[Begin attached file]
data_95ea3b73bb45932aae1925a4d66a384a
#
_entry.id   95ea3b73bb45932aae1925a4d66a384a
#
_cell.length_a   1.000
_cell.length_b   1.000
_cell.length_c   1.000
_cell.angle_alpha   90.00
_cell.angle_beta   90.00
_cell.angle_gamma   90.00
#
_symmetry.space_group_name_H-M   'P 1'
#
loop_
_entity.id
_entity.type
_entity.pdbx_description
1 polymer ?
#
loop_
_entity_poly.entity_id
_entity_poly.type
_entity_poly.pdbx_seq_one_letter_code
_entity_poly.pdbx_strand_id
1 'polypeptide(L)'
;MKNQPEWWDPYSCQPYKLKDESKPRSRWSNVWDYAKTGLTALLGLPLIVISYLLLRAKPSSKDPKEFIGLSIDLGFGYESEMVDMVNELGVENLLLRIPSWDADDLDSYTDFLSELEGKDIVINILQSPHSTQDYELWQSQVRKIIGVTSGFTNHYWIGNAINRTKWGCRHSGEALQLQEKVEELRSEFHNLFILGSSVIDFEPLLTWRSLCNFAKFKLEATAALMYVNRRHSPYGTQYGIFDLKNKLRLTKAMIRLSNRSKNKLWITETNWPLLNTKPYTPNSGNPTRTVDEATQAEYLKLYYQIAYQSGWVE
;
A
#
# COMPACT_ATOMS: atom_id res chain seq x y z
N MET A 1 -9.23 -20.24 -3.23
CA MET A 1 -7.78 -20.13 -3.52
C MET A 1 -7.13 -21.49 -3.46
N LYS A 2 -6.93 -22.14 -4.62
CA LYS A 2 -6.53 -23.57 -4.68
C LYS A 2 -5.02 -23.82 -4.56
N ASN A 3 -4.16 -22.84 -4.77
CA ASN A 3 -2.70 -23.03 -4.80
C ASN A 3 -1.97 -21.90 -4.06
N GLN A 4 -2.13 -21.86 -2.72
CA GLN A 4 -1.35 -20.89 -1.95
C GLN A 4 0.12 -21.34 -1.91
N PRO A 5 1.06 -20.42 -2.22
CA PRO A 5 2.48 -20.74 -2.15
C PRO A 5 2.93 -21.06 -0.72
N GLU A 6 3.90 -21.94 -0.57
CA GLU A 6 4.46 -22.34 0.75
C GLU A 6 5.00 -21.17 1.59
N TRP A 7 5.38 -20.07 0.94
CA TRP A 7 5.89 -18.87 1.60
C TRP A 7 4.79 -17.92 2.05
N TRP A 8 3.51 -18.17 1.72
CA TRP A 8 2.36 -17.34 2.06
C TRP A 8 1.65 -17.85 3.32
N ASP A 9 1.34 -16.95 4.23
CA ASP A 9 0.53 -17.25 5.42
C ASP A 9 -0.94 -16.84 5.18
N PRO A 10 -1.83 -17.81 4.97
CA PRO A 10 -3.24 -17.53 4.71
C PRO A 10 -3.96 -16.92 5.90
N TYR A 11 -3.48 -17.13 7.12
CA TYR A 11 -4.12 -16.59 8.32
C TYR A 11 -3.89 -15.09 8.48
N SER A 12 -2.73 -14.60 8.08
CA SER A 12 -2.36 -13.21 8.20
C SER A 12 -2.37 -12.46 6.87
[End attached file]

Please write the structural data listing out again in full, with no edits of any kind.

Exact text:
data_95ea3b73bb45932aae1925a4d66a384a
#
_entry.id   95ea3b73bb45932aae1925a4d66a384a
#
_cell.length_a   1.000
_cell.length_b   1.000
_cell.length_c   1.000
_cell.angle_alpha   90.00
_cell.angle_beta   90.00
_cell.angle_gamma   90.00
#
_symmetry.space_group_name_H-M   'P 1'
#
loop_
_entity.id
_entity.type
_entity.pdbx_description
1 polymer ?
#
loop_
_entity_poly.entity_id
_entity_poly.type
_entity_poly.pdbx_seq_one_letter_code
_entity_poly.pdbx_strand_id
1 'polypeptide(L)'
;MKNQPEWWDPYSCQPYKLKDESKPRSRWSNVWDYAKTGLTALLGLPLIVISYLLLRAKPSSKDPKEFIGLSIDLGFGYESEMVDMVNELGVENLLLRIPSWDADDLDSYTDFLSELEGKDIVINILQSPHSTQDYELWQSQVRKIIGVTSGFTNHYWIGNAINRTKWGCRHSGEALQLQEKVEELRSEFHNLFILGSSVIDFEPLLTWRSLCNFAKFKLEATAALMYVNRRHSPYGTQYGIFDLKNKLRLTKAMIRLSNRSKNKLWITETNWPLLNTKPYTPNSGNPTRTVDEATQAEYLKLYYQIAYQSGWVE
;
A
#
# COMPACT_ATOMS: atom_id res chain seq x y z
N MET A 1 -9.23 -20.24 -3.23
CA MET A 1 -7.78 -20.13 -3.52
C MET A 1 -7.13 -21.49 -3.46
N LYS A 2 -6.93 -22.14 -4.62
CA LYS A 2 -6.53 -23.57 -4.68
C LYS A 2 -5.02 -23.82 -4.56
N ASN A 3 -4.16 -22.84 -4.77
CA ASN A 3 -2.70 -23.03 -4.80
C ASN A 3 -1.97 -21.90 -4.06
N GLN A 4 -2.13 -21.86 -2.72
CA GLN A 4 -1.35 -20.89 -1.95
C GLN A 4 0.12 -21.34 -1.91
N PRO A 5 1.06 -20.42 -2.22
CA PRO A 5 2.48 -20.74 -2.15
C PRO A 5 2.93 -21.06 -0.72
N GLU A 6 3.90 -21.94 -0.57
CA GLU A 6 4.46 -22.34 0.75
C GLU A 6 5.00 -21.17 1.59
N TRP A 7 5.38 -20.07 0.94
CA TRP A 7 5.89 -18.87 1.60
C TRP A 7 4.79 -17.92 2.05
N TRP A 8 3.51 -18.17 1.72
CA TRP A 8 2.36 -17.34 2.06
C TRP A 8 1.65 -17.85 3.32
N ASP A 9 1.34 -16.95 4.23
CA ASP A 9 0.53 -17.25 5.42
C ASP A 9 -0.94 -16.84 5.18
N PRO A 10 -1.83 -17.81 4.97
CA PRO A 10 -3.24 -17.53 4.71
C PRO A 10 -3.96 -16.92 5.90
N TYR A 11 -3.48 -17.13 7.12
CA TYR A 11 -4.12 -16.59 8.32
C TYR A 11 -3.89 -15.09 8.48
N SER A 12 -2.73 -14.60 8.08
CA SER A 12 -2.36 -13.21 8.20
C SER A 12 -2.37 -12.46 6.87